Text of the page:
Now that we have a definition of vigilantism, it seems apparent that an individual or group’s actions as a vigilante must take into account the context in which the individual acts. Any look at the efficacy of a vigilante’s actions must first consider who should defend the values being violated as well as the quality with which they accomplish that task. First, society has appointed a group of men and women for the purpose of creating just and fair laws as well as a trained and controlled force for the purpose of enforcing those laws, the government and the police.
It is not the vocation of the individual citizen to create laws or enforce them. Whenever possible, enforcement of values and laws should be left to those who society appoints to enforce them. For example, if I learn two criminals are on their way to beat up my neighbor, the proper course of action is not to wait on my neighbor’s doorstep with a shotgun. Instead, I should contact the police in order that they might stop the attack.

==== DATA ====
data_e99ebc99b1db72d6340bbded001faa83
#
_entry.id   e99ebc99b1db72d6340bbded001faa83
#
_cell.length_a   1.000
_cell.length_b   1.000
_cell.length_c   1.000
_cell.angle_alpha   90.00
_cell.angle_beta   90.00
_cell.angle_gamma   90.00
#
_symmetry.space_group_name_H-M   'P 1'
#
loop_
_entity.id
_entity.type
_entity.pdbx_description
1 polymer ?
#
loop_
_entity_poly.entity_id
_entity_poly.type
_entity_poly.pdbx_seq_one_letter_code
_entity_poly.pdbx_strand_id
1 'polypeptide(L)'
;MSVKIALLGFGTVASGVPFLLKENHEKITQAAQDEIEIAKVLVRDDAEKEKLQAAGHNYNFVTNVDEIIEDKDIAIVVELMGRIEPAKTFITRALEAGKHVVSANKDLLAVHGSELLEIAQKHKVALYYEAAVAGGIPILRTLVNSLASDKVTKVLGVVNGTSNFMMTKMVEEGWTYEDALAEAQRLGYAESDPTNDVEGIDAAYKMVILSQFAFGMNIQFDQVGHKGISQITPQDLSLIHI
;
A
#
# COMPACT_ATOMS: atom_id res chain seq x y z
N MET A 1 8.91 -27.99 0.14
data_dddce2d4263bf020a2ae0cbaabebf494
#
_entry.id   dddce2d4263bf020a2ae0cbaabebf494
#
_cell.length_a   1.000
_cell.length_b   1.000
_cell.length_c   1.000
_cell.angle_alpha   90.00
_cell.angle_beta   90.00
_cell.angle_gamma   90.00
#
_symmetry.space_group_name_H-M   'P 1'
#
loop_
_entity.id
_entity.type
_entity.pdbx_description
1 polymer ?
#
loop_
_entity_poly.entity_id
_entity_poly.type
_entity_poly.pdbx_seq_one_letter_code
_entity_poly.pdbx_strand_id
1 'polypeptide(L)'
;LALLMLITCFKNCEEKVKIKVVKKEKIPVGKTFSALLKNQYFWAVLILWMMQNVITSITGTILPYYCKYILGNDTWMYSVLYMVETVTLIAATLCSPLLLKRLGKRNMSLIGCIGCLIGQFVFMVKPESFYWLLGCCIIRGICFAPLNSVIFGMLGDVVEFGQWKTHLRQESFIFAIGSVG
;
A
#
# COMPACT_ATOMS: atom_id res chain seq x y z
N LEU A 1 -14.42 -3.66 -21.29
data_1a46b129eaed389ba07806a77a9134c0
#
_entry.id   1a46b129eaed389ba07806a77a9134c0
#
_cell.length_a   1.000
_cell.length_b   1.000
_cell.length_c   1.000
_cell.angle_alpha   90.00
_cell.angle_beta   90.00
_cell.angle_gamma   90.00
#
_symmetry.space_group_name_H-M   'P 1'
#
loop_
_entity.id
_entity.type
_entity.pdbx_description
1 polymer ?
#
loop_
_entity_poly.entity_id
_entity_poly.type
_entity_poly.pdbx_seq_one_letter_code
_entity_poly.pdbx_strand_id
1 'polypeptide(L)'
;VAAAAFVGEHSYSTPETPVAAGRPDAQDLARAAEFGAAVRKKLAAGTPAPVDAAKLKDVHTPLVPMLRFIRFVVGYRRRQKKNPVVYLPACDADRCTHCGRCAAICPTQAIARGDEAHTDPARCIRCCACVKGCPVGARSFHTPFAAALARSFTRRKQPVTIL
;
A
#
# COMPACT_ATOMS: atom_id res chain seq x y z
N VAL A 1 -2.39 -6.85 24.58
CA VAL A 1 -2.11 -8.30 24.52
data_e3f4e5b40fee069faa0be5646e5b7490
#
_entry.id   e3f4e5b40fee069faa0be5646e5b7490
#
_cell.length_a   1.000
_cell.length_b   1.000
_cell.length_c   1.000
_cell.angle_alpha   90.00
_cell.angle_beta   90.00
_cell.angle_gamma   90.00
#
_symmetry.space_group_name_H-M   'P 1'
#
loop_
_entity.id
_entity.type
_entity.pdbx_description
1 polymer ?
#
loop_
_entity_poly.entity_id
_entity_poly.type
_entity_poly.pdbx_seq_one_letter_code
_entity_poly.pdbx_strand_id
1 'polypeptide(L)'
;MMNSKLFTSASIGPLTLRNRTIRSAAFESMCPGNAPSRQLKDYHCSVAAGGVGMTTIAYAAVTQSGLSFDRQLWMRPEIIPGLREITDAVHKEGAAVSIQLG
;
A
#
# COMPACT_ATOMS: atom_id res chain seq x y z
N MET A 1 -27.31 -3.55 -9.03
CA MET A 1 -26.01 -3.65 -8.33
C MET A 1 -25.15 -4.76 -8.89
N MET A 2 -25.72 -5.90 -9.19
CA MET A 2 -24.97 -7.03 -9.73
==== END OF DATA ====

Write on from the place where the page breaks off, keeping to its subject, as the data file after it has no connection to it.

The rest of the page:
While I have no doubt that the police would respond to the aforementioned situation with appropriate vigor, let us imagine two improbable situations. First, let us imagine that, when I made the call, the police responded, “I’m sorry, but, according to the law, we can’t even acknowledge this call until shots are fired” or even, “it’s not against the law for them to attack your neighbor.” In this case, it is not only ethical but required that I do everything in my power to stop the attack, including the threat of violence and, if no other solution will do, the use of violence. Next, imagine a situation in which the police say, “we’re coming, but we won’t be there in time.” In this case, the police are willing but simply unable to provide any assistance. Once again, it is not only ethical but obligatory to provide assistance in any way possible, although the array of options includes somehow delaying the attackers until the police arrive or moving my neighbor to a safe place.